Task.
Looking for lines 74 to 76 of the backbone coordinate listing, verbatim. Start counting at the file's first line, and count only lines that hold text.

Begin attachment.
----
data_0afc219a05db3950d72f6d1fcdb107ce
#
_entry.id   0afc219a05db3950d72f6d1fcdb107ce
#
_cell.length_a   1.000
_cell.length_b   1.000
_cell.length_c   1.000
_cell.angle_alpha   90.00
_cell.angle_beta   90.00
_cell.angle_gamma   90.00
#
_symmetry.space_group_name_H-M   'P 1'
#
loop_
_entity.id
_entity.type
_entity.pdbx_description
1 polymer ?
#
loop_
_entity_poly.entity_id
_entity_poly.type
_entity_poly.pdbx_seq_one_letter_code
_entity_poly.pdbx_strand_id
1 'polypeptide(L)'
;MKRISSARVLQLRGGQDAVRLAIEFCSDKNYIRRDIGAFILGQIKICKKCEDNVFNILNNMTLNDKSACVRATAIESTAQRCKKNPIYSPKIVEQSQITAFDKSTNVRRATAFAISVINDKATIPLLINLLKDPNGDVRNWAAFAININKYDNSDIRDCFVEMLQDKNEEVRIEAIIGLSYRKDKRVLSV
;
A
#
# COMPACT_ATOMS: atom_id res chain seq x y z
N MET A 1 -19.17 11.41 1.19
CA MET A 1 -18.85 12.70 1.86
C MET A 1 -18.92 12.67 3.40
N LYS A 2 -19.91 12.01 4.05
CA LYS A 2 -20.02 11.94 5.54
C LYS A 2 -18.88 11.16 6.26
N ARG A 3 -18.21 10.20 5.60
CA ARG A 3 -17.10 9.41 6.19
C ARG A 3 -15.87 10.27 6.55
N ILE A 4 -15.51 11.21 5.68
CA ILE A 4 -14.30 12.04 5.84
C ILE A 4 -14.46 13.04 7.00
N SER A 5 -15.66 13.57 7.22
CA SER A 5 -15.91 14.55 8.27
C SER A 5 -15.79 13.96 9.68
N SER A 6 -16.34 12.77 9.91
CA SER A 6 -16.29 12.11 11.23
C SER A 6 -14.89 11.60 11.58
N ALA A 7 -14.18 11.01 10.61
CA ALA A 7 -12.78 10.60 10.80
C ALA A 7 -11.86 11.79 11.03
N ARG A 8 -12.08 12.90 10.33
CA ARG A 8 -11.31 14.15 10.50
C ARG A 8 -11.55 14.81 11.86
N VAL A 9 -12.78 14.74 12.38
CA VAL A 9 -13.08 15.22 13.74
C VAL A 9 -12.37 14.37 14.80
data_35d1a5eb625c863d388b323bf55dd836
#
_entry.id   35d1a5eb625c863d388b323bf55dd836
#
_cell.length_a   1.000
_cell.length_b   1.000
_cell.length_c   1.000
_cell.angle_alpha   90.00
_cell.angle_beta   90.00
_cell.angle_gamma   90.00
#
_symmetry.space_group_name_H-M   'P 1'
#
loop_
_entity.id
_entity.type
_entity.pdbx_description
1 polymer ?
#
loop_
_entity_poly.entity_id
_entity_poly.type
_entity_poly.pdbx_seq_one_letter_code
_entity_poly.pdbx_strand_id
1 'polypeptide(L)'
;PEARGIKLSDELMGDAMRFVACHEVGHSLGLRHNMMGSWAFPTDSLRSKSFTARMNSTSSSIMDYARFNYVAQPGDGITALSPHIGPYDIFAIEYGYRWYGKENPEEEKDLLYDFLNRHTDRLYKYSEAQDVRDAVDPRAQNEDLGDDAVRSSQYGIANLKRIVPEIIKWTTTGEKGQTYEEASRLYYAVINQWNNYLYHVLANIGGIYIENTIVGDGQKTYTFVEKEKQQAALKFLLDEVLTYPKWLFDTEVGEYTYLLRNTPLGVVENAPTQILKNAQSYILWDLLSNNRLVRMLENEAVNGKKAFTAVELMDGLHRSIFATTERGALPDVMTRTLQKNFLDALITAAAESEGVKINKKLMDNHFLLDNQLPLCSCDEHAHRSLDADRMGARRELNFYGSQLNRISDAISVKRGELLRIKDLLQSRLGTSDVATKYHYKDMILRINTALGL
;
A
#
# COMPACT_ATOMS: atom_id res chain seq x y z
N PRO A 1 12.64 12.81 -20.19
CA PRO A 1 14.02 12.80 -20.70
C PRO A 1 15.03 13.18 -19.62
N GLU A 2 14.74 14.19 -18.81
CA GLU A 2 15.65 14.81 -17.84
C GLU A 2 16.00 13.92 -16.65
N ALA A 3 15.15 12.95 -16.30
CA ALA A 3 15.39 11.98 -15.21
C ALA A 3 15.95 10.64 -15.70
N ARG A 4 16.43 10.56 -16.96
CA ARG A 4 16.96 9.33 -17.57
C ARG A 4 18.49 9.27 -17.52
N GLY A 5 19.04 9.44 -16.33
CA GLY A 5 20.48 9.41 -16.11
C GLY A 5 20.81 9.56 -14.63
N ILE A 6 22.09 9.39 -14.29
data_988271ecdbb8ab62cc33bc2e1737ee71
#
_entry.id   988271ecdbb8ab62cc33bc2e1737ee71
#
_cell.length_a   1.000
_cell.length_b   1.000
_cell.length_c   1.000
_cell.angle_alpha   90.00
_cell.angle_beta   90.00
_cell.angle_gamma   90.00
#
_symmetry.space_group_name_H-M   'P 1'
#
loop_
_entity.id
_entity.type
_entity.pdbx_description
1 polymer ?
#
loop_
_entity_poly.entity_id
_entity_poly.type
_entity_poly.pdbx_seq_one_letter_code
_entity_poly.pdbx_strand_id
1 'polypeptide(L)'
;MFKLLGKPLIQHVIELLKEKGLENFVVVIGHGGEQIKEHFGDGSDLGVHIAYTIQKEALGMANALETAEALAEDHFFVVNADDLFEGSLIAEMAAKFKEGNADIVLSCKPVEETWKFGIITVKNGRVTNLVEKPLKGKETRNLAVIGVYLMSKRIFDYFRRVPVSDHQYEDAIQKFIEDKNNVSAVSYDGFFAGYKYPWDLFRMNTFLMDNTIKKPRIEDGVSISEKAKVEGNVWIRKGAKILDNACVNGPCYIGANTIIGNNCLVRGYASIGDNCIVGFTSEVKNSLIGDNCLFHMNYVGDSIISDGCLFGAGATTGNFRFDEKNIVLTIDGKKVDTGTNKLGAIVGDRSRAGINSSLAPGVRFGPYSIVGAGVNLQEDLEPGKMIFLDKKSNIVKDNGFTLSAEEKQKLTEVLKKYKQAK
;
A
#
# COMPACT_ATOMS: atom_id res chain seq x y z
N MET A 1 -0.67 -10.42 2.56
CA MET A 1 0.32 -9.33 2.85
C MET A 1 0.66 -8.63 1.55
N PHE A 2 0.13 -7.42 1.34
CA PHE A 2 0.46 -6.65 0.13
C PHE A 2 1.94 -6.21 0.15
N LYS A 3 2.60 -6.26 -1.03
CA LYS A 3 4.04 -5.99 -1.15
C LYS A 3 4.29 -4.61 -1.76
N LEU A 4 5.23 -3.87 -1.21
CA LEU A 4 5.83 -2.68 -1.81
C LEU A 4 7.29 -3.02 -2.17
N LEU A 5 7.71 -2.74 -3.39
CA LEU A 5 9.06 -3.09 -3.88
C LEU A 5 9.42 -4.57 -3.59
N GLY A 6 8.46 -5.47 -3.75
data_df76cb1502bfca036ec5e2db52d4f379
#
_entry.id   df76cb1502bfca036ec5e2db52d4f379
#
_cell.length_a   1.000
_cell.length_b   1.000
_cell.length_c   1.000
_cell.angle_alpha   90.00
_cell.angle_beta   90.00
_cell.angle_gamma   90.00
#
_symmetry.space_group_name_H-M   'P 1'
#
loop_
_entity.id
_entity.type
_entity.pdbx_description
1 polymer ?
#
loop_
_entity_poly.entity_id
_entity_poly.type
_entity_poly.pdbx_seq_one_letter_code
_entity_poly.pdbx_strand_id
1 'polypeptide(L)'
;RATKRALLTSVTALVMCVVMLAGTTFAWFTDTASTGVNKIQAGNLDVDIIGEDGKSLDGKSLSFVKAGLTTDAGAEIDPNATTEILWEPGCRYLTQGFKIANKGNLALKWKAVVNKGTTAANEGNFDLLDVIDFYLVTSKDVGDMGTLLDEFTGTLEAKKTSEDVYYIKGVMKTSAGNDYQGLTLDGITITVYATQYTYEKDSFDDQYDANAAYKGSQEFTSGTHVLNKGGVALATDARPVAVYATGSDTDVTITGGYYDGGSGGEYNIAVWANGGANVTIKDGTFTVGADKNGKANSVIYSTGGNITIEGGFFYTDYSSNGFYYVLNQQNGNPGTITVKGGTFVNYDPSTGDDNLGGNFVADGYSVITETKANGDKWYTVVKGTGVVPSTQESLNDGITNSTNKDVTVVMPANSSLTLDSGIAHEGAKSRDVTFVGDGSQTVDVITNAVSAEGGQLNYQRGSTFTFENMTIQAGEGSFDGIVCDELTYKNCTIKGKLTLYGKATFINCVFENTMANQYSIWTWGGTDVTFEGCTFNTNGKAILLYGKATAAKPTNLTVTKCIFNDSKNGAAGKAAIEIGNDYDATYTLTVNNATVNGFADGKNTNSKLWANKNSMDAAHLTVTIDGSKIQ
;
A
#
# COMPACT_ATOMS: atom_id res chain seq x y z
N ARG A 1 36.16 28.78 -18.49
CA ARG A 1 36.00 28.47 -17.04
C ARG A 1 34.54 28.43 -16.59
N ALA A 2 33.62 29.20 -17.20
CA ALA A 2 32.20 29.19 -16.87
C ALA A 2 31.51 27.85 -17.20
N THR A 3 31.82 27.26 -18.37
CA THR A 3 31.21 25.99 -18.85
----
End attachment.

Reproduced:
_entity.pdbx_description
1 polymer ?
#